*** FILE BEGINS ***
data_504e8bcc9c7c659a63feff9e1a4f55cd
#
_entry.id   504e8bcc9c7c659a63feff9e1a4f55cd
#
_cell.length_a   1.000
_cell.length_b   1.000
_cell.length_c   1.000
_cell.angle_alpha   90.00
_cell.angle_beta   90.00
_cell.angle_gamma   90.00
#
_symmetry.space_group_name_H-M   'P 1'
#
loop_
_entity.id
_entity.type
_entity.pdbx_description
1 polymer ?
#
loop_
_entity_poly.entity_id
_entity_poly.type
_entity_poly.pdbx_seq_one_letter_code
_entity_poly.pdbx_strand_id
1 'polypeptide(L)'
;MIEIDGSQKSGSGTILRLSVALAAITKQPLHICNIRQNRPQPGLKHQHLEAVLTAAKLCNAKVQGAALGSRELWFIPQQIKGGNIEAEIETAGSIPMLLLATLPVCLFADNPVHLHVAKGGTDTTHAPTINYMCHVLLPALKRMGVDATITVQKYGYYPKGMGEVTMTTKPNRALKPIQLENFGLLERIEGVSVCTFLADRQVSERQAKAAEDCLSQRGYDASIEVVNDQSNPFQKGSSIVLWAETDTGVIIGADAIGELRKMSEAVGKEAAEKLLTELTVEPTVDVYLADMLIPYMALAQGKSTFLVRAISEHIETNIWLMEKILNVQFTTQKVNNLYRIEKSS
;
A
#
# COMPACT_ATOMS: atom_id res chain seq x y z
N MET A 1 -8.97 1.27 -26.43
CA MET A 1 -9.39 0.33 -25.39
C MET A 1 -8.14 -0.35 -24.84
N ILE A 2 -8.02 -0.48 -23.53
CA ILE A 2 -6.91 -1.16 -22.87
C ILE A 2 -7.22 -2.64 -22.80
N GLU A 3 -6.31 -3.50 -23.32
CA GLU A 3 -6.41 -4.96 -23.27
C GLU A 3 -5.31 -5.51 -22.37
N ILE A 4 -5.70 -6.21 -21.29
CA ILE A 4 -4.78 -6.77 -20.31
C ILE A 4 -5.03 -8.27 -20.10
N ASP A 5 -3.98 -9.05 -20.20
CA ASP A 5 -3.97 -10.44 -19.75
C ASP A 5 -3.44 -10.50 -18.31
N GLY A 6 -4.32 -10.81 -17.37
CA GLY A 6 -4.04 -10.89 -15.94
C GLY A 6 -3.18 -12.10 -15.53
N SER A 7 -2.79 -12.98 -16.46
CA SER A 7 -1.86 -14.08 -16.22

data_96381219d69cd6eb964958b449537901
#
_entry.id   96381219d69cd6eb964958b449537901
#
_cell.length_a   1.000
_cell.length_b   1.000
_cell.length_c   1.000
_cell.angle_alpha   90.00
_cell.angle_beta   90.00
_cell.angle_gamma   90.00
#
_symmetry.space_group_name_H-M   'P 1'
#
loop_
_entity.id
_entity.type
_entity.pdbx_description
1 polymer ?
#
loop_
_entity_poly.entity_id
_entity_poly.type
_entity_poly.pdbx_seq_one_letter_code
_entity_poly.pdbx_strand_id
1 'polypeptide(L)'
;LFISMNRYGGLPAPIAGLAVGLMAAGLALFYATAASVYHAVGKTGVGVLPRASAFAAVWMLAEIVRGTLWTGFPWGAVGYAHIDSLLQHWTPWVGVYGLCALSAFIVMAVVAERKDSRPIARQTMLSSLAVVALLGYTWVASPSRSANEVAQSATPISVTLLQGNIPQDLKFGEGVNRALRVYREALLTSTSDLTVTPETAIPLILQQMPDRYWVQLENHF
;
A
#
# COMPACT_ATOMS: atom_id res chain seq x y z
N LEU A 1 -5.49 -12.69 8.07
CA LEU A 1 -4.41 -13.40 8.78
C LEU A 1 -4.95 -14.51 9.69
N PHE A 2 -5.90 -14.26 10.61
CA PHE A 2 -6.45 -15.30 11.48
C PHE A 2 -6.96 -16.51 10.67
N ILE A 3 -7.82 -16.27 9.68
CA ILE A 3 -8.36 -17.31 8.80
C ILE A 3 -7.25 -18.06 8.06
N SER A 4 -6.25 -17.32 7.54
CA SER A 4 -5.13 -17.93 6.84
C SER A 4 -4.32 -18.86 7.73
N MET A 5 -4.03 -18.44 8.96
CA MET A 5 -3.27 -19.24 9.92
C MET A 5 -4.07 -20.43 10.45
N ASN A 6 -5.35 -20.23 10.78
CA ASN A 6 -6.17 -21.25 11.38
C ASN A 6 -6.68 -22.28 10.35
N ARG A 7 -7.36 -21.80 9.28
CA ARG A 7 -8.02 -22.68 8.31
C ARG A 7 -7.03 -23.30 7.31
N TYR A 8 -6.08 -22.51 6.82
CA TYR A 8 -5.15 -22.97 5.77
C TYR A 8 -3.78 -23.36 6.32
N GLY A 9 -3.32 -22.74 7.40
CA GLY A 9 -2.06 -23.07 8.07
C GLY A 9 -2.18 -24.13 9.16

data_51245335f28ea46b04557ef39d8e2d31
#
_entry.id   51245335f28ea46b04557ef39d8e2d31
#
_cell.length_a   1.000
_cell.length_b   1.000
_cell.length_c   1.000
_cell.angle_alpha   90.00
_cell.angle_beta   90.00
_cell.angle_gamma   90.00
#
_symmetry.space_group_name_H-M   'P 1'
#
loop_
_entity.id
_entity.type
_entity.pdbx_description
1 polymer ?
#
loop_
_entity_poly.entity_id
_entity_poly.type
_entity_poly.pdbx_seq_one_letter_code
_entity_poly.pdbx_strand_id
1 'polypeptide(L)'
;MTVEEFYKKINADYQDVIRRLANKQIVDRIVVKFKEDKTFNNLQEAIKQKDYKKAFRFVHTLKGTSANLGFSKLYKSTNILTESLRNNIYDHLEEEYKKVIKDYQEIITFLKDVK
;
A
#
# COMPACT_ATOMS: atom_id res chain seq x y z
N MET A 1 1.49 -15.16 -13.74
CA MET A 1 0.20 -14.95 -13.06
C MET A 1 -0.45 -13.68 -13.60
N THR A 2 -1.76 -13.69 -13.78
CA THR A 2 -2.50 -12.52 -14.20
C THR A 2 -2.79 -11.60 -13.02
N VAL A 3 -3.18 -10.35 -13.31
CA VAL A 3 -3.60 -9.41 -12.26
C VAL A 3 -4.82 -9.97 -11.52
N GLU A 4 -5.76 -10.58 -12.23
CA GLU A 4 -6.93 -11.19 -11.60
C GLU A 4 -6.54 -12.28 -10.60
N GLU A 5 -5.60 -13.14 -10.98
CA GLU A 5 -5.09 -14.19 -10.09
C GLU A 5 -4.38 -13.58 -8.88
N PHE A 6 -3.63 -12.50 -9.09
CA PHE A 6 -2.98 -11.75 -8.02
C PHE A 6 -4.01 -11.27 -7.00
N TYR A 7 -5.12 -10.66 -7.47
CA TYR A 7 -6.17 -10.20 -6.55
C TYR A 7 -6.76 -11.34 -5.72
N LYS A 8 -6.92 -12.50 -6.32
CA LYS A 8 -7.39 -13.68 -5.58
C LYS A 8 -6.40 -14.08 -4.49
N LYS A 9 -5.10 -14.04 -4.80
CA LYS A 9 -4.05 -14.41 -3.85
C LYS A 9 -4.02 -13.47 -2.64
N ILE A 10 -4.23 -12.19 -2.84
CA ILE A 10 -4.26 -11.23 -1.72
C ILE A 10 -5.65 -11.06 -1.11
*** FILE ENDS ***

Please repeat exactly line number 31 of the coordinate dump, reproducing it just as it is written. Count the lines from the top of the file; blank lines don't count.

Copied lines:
N MET A 1 -8.97 1.27 -26.43